Youth find vot­ing un­invit­ing

Hamilton Press - - OUT & ABOUT - BEN FLOOD, WINTEC JOUR­NAL­ISM STU­DENT

On­line vot­ing and com­pul­sory civic ed­u­ca­tion could pro­vide the im­pe­tus for more young peo­ple to vote at gen­eral elec­tions.

It comes as Hamil­ton’s poor voter turnout among its youth looks set to con­tinue with just three weeks to go be­fore Ki­wis elect the next gov­ern­ment.

Num­bers from the 2014 gen­eral elec­tion showed only 63 per cent of 18 to 24 year olds liv­ing in Hamil­ton who were en­rolled, ac­tu­ally voted.

Statis­tics also showed that only 53 per cent of this age group was en­rolled to vote for the up­com­ing elec­tion, com­pared to a na­tional av­er­age of 64 per cent.

Waikato Uni­ver­sity stu­dent Sam Kenny, 21, be­lieved the ma­jor­ity of her gen­er­a­tion lacked the po­lit­i­cal knowl­edge and out­look to be able to vote pro­lif­i­cally.

‘‘I think a lot of young peo­ple choose not to vote be­cause they are un­e­d­u­cated about the par­ties and their poli­cies and get caught up in the present, rather than think­ing about the fu­ture,’’ Kenny said.

‘‘If more re­sources were made avail­able to un­der­stand the whole process, that would be great.’’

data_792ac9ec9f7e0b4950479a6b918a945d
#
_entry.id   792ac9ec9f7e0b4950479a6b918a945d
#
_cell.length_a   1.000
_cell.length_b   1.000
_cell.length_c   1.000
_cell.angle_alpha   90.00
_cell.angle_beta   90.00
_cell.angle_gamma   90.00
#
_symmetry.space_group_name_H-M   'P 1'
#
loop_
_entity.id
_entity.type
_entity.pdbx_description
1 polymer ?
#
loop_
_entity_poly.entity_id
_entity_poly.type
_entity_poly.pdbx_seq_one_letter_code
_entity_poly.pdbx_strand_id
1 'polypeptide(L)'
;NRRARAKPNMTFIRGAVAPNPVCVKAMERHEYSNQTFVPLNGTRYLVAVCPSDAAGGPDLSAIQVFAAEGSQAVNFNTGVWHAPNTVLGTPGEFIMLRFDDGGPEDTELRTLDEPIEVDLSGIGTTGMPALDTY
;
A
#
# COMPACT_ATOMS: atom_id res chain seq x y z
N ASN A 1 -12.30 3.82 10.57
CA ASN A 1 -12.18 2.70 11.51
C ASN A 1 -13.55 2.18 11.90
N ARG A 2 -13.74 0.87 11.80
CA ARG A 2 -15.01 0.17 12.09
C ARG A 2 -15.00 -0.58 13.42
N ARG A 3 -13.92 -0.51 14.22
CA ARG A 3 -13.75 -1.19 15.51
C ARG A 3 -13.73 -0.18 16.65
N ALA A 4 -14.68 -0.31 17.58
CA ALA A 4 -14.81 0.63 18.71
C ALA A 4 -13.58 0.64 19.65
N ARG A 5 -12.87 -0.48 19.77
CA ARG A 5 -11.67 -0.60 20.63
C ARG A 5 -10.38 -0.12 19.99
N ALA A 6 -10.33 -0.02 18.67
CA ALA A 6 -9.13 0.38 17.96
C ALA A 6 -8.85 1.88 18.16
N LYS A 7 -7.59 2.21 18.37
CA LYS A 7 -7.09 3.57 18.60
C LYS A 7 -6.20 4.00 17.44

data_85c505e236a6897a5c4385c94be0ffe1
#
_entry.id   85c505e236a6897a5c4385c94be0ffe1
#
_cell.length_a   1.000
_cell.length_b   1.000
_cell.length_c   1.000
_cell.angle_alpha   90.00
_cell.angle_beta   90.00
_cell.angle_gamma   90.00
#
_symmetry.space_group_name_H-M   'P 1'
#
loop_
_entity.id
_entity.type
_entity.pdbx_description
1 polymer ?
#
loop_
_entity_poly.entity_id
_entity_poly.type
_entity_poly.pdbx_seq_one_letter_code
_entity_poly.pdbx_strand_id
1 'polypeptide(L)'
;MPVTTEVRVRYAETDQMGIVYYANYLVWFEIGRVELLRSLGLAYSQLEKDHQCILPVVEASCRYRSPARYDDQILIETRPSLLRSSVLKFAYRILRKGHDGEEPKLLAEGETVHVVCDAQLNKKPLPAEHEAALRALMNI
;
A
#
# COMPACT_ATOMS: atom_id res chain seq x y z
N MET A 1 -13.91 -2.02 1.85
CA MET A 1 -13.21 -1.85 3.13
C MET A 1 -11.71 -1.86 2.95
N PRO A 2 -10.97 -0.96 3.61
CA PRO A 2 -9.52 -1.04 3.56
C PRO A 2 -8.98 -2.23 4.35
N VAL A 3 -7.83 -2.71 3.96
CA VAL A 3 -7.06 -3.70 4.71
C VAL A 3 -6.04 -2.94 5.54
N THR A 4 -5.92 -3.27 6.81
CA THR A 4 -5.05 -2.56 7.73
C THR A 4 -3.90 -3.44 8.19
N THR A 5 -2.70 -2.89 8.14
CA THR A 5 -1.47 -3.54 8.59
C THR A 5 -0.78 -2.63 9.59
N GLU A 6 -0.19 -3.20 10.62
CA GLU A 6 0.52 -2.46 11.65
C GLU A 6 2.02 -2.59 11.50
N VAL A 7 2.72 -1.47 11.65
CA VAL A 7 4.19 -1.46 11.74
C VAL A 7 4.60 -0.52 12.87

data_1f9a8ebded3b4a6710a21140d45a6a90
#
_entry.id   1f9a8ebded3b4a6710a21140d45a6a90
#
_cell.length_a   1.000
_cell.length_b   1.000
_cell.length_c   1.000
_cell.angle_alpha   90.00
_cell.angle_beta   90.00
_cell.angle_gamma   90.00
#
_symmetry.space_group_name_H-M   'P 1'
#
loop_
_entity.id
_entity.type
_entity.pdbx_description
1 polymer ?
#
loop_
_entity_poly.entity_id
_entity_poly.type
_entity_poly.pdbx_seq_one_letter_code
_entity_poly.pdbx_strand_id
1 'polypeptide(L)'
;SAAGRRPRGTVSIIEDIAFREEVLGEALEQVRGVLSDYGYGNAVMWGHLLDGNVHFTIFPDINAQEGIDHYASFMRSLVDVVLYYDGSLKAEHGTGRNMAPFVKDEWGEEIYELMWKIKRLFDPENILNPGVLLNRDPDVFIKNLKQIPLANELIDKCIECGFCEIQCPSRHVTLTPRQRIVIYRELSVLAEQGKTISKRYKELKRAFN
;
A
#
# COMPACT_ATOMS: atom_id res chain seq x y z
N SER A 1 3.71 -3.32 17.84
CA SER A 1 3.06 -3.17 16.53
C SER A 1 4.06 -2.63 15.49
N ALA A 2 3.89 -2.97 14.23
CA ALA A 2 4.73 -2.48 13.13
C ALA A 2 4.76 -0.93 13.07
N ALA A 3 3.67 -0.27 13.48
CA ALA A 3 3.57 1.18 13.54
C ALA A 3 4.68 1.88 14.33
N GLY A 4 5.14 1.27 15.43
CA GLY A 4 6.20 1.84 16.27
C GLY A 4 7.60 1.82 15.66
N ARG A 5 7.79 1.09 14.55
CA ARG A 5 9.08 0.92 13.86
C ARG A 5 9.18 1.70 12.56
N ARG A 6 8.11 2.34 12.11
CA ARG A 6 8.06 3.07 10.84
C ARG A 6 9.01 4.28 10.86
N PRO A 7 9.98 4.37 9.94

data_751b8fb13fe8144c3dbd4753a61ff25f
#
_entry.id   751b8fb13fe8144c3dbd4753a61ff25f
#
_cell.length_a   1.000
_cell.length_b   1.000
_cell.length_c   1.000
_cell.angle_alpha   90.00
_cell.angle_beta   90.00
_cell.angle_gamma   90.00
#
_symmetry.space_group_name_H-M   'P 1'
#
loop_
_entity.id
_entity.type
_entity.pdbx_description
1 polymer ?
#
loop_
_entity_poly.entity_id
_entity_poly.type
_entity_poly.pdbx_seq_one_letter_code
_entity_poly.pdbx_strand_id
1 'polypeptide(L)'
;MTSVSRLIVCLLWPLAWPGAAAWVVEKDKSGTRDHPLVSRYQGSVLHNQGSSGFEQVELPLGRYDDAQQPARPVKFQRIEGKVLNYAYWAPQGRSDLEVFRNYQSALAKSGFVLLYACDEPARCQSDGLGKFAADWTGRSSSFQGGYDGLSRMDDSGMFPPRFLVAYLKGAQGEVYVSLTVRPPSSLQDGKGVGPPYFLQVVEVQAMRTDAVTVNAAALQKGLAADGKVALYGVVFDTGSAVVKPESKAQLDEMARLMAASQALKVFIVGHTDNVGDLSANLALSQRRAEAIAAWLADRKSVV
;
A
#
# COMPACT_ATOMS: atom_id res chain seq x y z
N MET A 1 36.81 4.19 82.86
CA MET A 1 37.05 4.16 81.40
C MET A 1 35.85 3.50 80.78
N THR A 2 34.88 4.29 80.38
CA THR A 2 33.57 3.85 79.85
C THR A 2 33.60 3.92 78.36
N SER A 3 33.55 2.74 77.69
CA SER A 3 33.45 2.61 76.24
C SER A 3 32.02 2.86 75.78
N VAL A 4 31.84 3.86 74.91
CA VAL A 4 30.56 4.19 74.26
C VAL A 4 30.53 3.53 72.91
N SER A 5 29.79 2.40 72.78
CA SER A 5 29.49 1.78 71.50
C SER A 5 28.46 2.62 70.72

Kenny said it would be much eas­ier if votes could be sub­mit­ted on­line.

How­ever, for­mer pres­i­dent of the McGil­licuddy Se­ri­ous Party, Mark Ser­vian, said many peo­ple were wor­ried about the se­cu­rity of on­line vot­ing.

Ser­vian in­stead be­lieved in­tro­duc­ing com­pul­sory civic ed­u­ca­tion into the high school cur­ricu­lum would en­cour­age more young peo­ple to vote.

‘‘Peo­ple are leav­ing school without any great un­der­stand­ing of what their role is as a ci­ti­zen and I think civic ed­u­ca­tion is the first step.

‘‘It’s the clos­est thing to a sil­ver bul­let that would make a sig­nif­i­cant dif­fer­ence,’’ Ser­vian said.

‘‘Thirty years ago, if you were im­mersed in the me­dia, you had a cer­tain de­gree of train­ing about the po­lit­i­cal sit­u­a­tion be­cause it was plas­tered all over TV One, whereas now there’s thou­sands of medi­ums and peo­ple can pick and choose what they want to see.’’

Mark Ser­vian said civic ed­u­ca­tion was a ‘sil­ver bul­let’ in get­ting young peo­ple to vote.

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